JJ Hammond flying at Ascot Racecourse in April 1911: Courtesy Mitchell Library NSW

It was 100 years ago today, on April 18, 1911,  that powered flight came to the site of the future Sydney Airport.

Captain Joseph Joel Hammond, a New Zealander, flew a Bristol box-kite biplane on a flight that lasted less than 10 minutes.  Thousands of paying spectators crowded what was then the Ascot Racecourse to see one man in a flying contraption  fly a course of about 10 kilometres.

These were times when engined powered road vehicles were beginning to gain traction over horse drawn transport, with history recording that horse drawn buses were overtaken by electric and motor driven public transport around the end of 1910 in Sydney, a year after mass produced private automobiles began to proliferate in Australia.  Thus a proportion of those who went to the race course near Botany Bay to see Hammond fly 100 years ago this Monday would have arrived by horse drawn carriages, spectators in a world where internal combustion engines were an object of interest at street level, never mind in something that could be flown rapidly for long distances above ground by the measures of the times.

The flight was the opening Sydney event on a national tour by Hammond, during which his wife, Ethelwyn, had already become the first female passenger on an aircraft in Australia.

The public appetite for manned flight had been raised by a Harry Houndini tour the previous year, which began with the American escapologist extraordinaire making Australia’s first powered aircraft flight at Diggers Rest, near Melbourne, on March 18, 1910.

But the Hammond tour was even more remarkable for the capabilities of the flying machine, which demonstrated that aviation was undergoing rapid advancement, including carrying up to two passengers as well as the pilot.

Today the Ascot Racecourse has vanished without trace, its site forming part of  the eastern end of Sydney Airport’s east-west runway and the current long term car park.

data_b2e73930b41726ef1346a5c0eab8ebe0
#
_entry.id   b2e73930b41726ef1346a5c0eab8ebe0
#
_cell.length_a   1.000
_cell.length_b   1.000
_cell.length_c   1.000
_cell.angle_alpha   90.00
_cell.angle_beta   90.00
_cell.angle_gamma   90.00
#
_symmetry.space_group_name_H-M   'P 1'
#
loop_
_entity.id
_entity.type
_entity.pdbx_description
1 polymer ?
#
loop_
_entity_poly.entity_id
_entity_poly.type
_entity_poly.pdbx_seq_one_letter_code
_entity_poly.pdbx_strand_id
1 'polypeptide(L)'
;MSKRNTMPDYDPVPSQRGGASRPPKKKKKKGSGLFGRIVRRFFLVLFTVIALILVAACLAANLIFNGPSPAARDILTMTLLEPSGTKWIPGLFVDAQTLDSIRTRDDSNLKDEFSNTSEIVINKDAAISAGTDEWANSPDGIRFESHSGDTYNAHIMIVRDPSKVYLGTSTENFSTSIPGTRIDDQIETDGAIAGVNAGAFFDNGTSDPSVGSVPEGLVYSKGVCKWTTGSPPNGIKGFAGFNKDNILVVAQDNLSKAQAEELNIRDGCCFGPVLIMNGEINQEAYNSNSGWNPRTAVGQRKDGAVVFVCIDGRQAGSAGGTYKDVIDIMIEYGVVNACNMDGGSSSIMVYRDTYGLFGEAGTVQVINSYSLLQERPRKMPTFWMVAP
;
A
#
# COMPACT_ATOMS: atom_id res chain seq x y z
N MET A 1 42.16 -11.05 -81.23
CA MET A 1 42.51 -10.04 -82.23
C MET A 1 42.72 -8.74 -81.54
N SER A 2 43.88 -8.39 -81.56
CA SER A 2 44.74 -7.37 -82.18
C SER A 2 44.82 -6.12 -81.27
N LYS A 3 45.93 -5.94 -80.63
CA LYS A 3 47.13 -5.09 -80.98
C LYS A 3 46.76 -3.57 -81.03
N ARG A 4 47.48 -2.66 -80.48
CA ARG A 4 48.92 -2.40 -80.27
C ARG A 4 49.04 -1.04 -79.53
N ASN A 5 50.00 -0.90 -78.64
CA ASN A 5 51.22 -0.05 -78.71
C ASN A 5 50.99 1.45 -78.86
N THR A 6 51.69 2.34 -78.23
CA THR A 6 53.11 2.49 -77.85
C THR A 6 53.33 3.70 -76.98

The CEO of Sydney Airport, Russell Balding, said that Captain Hammond’s achievement 100 years ago was an important milestone in the history of Sydney Airport.

“Captain Hammond was one of the early pioneers of aviation.  His flights attracted great public interest with thousands of Sydneysiders buying tickets to witness the spectacle of a man flying.  Media reports variously described Captain Hammond as “The Flying Man”, “The Bird-man” and an “aeronaut”.

“Captain Hammond was obviously a man with an adventurous spirit, but I doubt that he could have foreseen how Australia’s aviation industry would develop over the next 100 years.  His biplane weighed about 500 kilograms and the first flight attained a height of only 40 metres and travelled around 10 kilometres.”

Captain Hammond flew in the Great War, became a test pilot and died on active duty in the United States when an aircraft he was flying on a war bonds promotional tour in 1918 crashed into a tree.  He was buried in the Crown Hill Cemetery in Indianapolis.

A commemorative plaque in his honor was unveiled at Hammond Place at the airport last Friday, attended by “Captain Hammond and Ethelwyn”.

Whatever will they, or our descendants, see when they return for the bicentenary in 2111?

The New Zealand Consul General Martin Welsh, "JJ and Ethelwyn Hammond", and Russell Balding, CEO of Sydney Airport, and the daring aviation couple and their commemorative plaque, photographed by James Morgan